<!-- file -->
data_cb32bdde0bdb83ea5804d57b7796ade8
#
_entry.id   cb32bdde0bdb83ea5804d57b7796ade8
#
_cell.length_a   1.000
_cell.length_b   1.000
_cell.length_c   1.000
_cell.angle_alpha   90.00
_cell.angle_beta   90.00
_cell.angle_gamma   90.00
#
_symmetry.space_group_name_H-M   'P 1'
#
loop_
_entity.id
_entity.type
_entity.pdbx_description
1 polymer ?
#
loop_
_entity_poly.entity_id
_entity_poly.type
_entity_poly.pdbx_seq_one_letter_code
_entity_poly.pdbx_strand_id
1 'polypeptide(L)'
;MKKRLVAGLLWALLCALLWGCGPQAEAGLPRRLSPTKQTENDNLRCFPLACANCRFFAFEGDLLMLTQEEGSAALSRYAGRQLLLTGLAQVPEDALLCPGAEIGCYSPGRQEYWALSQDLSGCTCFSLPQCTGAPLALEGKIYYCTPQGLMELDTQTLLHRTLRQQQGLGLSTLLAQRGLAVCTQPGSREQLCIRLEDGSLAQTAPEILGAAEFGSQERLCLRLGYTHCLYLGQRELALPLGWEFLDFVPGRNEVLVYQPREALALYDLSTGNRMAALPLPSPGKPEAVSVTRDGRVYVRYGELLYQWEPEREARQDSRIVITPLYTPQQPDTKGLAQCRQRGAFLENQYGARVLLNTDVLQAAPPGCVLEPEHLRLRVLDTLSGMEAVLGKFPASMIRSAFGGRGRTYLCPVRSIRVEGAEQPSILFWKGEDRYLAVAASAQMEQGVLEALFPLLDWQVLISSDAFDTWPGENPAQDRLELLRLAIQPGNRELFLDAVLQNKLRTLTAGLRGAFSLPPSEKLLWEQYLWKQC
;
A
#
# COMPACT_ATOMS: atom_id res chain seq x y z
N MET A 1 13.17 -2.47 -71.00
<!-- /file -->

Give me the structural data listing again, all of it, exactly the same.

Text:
data_cb32bdde0bdb83ea5804d57b7796ade8
#
_entry.id   cb32bdde0bdb83ea5804d57b7796ade8
#
_cell.length_a   1.000
_cell.length_b   1.000
_cell.length_c   1.000
_cell.angle_alpha   90.00
_cell.angle_beta   90.00
_cell.angle_gamma   90.00
#
_symmetry.space_group_name_H-M   'P 1'
#
loop_
_entity.id
_entity.type
_entity.pdbx_description
1 polymer ?
#
loop_
_entity_poly.entity_id
_entity_poly.type
_entity_poly.pdbx_seq_one_letter_code
_entity_poly.pdbx_strand_id
1 'polypeptide(L)'
;MKKRLVAGLLWALLCALLWGCGPQAEAGLPRRLSPTKQTENDNLRCFPLACANCRFFAFEGDLLMLTQEEGSAALSRYAGRQLLLTGLAQVPEDALLCPGAEIGCYSPGRQEYWALSQDLSGCTCFSLPQCTGAPLALEGKIYYCTPQGLMELDTQTLLHRTLRQQQGLGLSTLLAQRGLAVCTQPGSREQLCIRLEDGSLAQTAPEILGAAEFGSQERLCLRLGYTHCLYLGQRELALPLGWEFLDFVPGRNEVLVYQPREALALYDLSTGNRMAALPLPSPGKPEAVSVTRDGRVYVRYGELLYQWEPEREARQDSRIVITPLYTPQQPDTKGLAQCRQRGAFLENQYGARVLLNTDVLQAAPPGCVLEPEHLRLRVLDTLSGMEAVLGKFPASMIRSAFGGRGRTYLCPVRSIRVEGAEQPSILFWKGEDRYLAVAASAQMEQGVLEALFPLLDWQVLISSDAFDTWPGENPAQDRLELLRLAIQPGNRELFLDAVLQNKLRTLTAGLRGAFSLPPSEKLLWEQYLWKQC
;
A
#
# COMPACT_ATOMS: atom_id res chain seq x y z
N MET A 1 13.17 -2.47 -71.00